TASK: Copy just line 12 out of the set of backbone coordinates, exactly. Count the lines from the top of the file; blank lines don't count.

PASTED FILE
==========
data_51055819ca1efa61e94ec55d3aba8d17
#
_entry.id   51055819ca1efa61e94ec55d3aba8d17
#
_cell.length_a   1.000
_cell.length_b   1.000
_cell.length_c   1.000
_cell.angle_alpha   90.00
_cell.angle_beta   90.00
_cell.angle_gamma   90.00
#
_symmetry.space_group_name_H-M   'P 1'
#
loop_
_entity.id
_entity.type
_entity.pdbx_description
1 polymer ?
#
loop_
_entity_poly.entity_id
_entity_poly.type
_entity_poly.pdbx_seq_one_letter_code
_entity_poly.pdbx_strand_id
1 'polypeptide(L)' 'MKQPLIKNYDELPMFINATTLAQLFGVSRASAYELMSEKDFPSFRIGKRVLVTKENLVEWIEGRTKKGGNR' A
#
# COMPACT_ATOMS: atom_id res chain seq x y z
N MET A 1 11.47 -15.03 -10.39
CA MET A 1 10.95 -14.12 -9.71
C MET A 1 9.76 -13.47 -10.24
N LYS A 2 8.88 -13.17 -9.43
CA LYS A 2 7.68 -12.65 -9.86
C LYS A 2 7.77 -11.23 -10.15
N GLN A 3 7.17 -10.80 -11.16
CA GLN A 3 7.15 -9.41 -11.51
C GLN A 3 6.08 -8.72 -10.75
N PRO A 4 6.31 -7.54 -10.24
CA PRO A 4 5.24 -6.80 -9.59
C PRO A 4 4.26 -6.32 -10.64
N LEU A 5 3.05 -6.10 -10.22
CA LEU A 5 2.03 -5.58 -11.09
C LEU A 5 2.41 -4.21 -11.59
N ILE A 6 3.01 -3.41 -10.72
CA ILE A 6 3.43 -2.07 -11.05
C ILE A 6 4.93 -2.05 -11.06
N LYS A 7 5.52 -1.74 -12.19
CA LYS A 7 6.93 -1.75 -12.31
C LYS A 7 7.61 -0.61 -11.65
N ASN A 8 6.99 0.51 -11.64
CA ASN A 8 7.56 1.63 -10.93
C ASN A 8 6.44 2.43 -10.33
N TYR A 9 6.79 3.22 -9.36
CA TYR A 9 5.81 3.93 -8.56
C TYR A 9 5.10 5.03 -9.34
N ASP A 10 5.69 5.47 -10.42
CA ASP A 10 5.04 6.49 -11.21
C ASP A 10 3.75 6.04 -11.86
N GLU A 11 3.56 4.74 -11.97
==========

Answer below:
_symmetry.space_group_name_H-M   'P 1'